Harder, Better, Filter, Strawnger
By: Ablaza, Lopez, Ng, Tan, Tejada, Teng, and Zarza (SCI 10 M)
It is difficult to believe that a country surrounded by water and abundant in marine resources is be prone to the threat of a water crisis. However, according to the Asian Development Bank’s Water Development Outlook report for 2013, the Philippines may experience a water crisis in the near future, if preventive measures are not taken soon (Ordinario, 2013). One of the components of the National Water Security Index used in the study is the resilience to water disasters (Ordinario, 2013). This factor plays a big role in evaluating the Philippine scenario because the Philippines is very prone to water-related disasters especially typhoons. The aftermath of Typhoon Yolanda shows that it is indeed possible for the lack of potable drinking water due to shortage and water contamination to be a rampant problem in affected areas. Though not highly publicized, one of the donations sent to aid the victims of Typhoon Yolanda was the LifeStraw, a special water filter that converts contaminated water into potable drinking water (Nicolasora, 2013).
Brief history of the LifeStraw
The Lifestraw was created by the company Vestergaard Frandsen, which manufactures public health tools for developing countries. The main headquarters of the company is located in Lausanne, Switzerland. The Lifestraw was invented in 1996 and was distributed internationally in 2005. It started out as the LifeStraw Guinea Worm for the Carter Center. It was used as a filter used to strain out Guinea worm larvae and to prevent its growth. The main purpose of the product was to give access to developing countries to clean water and also to provide a health tool in case of a humanitarian crisis (Vestergaard Frandsen, n.d.). Another reason that the LifeStraw was made was to help to meet the UN’s Millennium Development Goals on providing access to clean drinking water (BBC News, 2006).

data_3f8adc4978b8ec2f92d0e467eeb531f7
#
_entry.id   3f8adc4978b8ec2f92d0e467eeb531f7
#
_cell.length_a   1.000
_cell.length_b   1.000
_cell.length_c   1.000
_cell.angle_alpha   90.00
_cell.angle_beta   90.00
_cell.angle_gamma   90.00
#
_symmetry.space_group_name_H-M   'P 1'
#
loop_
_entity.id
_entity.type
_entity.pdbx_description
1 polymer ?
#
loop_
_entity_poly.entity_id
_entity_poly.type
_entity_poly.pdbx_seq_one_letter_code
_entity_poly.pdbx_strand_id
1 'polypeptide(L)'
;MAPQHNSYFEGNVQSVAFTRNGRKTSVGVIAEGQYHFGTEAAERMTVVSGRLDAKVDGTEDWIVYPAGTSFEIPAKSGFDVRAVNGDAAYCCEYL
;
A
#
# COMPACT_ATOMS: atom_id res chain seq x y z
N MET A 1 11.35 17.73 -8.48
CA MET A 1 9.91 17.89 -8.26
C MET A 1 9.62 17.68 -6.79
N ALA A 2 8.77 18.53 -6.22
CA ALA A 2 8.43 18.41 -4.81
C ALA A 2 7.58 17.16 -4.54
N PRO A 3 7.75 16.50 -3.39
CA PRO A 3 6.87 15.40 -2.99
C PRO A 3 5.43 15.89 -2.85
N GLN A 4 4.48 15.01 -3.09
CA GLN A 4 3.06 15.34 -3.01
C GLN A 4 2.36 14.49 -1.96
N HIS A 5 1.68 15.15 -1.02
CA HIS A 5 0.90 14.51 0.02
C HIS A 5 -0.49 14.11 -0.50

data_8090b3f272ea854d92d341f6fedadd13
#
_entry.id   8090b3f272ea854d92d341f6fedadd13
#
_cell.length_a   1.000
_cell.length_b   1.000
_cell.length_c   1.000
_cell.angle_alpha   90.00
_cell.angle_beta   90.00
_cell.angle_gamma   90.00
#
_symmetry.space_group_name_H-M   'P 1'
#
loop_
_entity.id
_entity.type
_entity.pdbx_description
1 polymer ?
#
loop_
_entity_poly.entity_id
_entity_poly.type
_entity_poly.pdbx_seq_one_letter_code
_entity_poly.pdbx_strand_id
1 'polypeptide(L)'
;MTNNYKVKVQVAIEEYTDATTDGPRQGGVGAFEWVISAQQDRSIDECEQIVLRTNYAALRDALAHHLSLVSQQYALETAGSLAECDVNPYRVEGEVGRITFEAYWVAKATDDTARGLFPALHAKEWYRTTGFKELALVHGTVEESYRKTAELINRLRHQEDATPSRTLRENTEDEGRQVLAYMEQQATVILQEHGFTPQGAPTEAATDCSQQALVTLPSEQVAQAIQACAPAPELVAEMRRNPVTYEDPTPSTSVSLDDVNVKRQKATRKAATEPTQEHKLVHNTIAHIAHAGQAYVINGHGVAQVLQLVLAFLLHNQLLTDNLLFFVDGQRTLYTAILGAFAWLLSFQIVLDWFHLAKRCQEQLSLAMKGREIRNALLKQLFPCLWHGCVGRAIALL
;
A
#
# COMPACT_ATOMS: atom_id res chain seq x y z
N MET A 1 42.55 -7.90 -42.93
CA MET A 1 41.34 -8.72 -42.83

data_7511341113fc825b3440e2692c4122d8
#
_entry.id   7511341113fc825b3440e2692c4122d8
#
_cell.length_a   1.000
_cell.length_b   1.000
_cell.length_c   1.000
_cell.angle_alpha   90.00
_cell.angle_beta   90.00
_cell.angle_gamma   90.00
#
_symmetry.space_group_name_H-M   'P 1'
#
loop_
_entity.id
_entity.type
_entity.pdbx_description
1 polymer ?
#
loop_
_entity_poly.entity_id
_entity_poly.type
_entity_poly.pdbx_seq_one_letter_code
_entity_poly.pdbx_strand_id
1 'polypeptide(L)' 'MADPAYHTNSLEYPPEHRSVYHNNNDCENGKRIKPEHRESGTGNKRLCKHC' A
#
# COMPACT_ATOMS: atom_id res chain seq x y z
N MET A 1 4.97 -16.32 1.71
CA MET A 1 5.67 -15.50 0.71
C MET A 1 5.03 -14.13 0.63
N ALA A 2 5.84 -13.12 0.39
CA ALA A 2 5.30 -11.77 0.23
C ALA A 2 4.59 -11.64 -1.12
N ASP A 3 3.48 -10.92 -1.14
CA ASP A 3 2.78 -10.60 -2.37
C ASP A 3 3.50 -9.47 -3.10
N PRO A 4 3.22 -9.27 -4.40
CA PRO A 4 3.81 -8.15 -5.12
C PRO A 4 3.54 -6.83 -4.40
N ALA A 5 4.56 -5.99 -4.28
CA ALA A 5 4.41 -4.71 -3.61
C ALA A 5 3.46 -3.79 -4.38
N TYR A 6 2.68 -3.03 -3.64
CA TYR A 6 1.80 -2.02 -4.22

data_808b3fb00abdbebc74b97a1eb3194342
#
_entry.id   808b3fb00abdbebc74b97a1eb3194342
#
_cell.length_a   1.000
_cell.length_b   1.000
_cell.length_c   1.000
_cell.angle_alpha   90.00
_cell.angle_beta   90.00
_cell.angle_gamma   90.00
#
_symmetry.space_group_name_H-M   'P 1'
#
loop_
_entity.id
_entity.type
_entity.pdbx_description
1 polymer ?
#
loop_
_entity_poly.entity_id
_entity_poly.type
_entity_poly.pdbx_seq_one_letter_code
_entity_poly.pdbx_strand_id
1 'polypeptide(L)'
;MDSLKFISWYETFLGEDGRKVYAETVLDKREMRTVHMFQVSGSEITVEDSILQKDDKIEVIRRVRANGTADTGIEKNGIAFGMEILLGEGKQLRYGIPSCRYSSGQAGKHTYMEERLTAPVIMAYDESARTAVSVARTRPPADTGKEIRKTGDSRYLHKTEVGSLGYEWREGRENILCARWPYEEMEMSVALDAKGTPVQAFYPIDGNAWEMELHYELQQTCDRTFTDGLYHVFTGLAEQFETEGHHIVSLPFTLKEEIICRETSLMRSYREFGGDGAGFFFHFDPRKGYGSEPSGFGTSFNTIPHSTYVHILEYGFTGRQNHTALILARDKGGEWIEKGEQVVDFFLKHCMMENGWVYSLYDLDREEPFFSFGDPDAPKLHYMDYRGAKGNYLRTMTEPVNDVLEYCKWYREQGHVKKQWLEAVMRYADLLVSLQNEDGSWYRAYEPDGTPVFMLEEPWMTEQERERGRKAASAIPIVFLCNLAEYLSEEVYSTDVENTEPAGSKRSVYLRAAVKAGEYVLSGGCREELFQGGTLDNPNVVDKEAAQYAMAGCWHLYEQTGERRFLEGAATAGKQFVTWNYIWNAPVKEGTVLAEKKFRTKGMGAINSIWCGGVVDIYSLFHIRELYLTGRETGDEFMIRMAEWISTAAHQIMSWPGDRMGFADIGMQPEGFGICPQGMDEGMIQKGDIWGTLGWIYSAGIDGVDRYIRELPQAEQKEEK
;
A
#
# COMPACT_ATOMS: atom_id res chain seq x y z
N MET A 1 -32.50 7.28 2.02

How the LifeStraw works
According to Vestergaard (n.d.), the LifeStraw uses advanced hollow fibre technology to filter out waterborne contaminants such as bacteria and protozoan parasites. The technology also reduces water turbidity by filtering out mud that is mixed in with the water. Vestergaard (n.d.) claims that the filtration process is free of any chemicals, which ensures that the LifeStraw is safe to use. Rather than relying on chemicals like chlorine and iodine to purify the water, the technology behind the LifeStraw relies on a hollow fibre membrane to trap the pathogens in the water and keep them from reaching the person using the LifeStraw.
Vestergaard (n.d.) provides a step-by-step description of the filtering process on the LifeStraw’s product page. When water enters the LifeStraw, it must go through a membrane that consists of narrow fibres. These fibres trap waterborne contaminants, which are eventually flushed out through backwashing. To flush the contaminants out, the user must blow air through the straw after drinking. While the pathogens in the water are trapped, clean water passes through the hollow fibre membrane through small pores in the fibres’ walls. By the time the water reaches the LifeStraw user, virtually all contaminants will have been trapped by the membrane. The LifeStraw can repeat this treatment until it reaches its limit of 1000 litres.
Thoughts and insights
(1) on its effectiveness